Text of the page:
An updated edition of a groundbreaking book on best practicesfor nonprofits What makes great nonprofits great? In the original book, authorsCrutchfield and McLeod Grant employed a rigorous researchmethodology derived from for-profit books like Built toLast. They studied 12 nonprofits that have achievedextraordinary levels of impact—from Habitat for Humanity tothe Heritage Foundation—and distilled six counterintuitivepractices that these organizations use to change the world. Features a new introduction that explores the new context inwhich nonprofits operate and the consequences for theseorganizations Includes a new chapter on applying the Six Practices to small,local nonprofits, including some examples of theseorganizations Contains an update on the 12 organizations featured in theoriginal book—how they have fared, what they've learned, andwhere they are now in their growth trajectory This book has lessons for all readers interested in creatingsignificant social change, including nonprofit managers, donors,and volunteers.
This book explores social mechanisms that drive network change and link them to computationally sound models of changing structure to detect patterns. This text identifies the social processes generating these networks and how networks have evolved. Reviews: "this book is easy to read and entertaining, and much can be learned from it. Even if you know just about everything about large-scale and temporal networks, the book is a worthwhile read; you will learn a lot about SNA literature, patents, the US Supreme Court, and European soccer." (Social Networks) "a clear and accessible textbook, balancing symbolic maths, code, and visual explanations. The authors’ enthusiasm for the subject matter makes it enjoyable to read" (JASSS)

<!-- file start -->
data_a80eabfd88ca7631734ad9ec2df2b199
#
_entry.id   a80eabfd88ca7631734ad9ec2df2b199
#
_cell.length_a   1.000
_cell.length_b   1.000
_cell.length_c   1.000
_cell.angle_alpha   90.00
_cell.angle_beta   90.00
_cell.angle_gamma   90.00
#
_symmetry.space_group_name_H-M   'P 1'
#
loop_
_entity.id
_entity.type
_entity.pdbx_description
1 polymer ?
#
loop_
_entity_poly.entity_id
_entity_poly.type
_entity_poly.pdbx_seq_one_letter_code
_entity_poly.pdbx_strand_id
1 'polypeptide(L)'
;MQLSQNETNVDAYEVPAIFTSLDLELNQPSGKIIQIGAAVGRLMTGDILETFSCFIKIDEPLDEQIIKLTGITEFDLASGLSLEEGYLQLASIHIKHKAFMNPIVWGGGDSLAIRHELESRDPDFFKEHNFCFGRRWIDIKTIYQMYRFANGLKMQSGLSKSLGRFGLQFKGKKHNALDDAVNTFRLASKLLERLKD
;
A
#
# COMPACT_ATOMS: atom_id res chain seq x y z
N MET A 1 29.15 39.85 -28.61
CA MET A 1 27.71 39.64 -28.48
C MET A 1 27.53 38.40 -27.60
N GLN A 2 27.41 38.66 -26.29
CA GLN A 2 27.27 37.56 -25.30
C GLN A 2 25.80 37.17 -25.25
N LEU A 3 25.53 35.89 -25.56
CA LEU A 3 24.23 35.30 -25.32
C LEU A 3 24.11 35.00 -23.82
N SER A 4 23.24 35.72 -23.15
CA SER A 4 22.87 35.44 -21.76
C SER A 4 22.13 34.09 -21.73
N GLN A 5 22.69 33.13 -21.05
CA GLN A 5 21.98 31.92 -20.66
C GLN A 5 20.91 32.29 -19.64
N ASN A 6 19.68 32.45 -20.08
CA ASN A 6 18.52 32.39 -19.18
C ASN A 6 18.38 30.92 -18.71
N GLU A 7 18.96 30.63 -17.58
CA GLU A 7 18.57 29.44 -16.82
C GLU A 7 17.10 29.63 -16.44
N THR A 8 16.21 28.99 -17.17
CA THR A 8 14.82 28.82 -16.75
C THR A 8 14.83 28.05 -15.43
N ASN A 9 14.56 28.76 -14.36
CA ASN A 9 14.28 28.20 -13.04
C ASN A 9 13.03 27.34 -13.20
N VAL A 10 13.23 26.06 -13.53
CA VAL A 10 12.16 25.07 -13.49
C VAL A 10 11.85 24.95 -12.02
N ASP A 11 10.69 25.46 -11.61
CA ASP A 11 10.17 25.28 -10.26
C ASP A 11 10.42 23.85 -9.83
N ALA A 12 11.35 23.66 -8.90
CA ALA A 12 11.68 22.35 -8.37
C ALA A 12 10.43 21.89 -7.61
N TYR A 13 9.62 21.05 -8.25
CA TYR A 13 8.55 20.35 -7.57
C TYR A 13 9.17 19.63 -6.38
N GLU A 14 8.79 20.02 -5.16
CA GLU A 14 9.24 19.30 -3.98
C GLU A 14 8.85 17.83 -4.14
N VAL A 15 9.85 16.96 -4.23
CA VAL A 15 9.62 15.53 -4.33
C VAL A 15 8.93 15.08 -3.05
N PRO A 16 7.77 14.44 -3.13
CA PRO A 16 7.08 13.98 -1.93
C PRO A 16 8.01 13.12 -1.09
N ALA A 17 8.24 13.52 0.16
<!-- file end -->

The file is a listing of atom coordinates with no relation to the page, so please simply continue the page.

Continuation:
"Highly recommended."--Choice: Current Reviews for Academic Libraries This handbook is the definitive resource for scholars and students interested in how research and theory within each of the major domains of psychologyódevelopmental, cognitive, personality, and socialóhave been applied to understand the nature of scientific thought and behavior. Edited by two esteemed pioneers in the emerging discipline of the psychology of science, it is the first empirically based compendium of its time. The handbook provides a comprehensive examination of how scientific thinking is learned and evolves from infancy to adolescence and adulthood, and combines developmental and cognitive approaches to show the categorical similarities and differences in thinking between children, adolescents, adults, and scientists. Chapters highlight the breadth and depth of psychological perspectives in the studies of science, from creativity and genius, gender, and conflict and cooperation, to postmodernism and psychobiography. A section on applications offers findings and ideas that can be put to use by educators, policymakers, and science administrators. Contributors examine the importance of mental models in solving difficult technical problems, and the significance of leadership and organizational structure in successful innovation. The final section of the book is devoted to the future of this new field, focusing on how to continue to develop a healthy psychology of science. Key Features: Presents the only empirically based compendium of current knowledge about the psychology of scientific thought and behavior Edited by two pioneers in the discipline of psychology of science Describes how scientific thinking is learned and changes throughout the life span Addresses creativity and genius, gender, conflict and cooperation, postmodernism, and psychobiography Covers applications of the psychology of science that can be used by educators, policymakers, and science administrators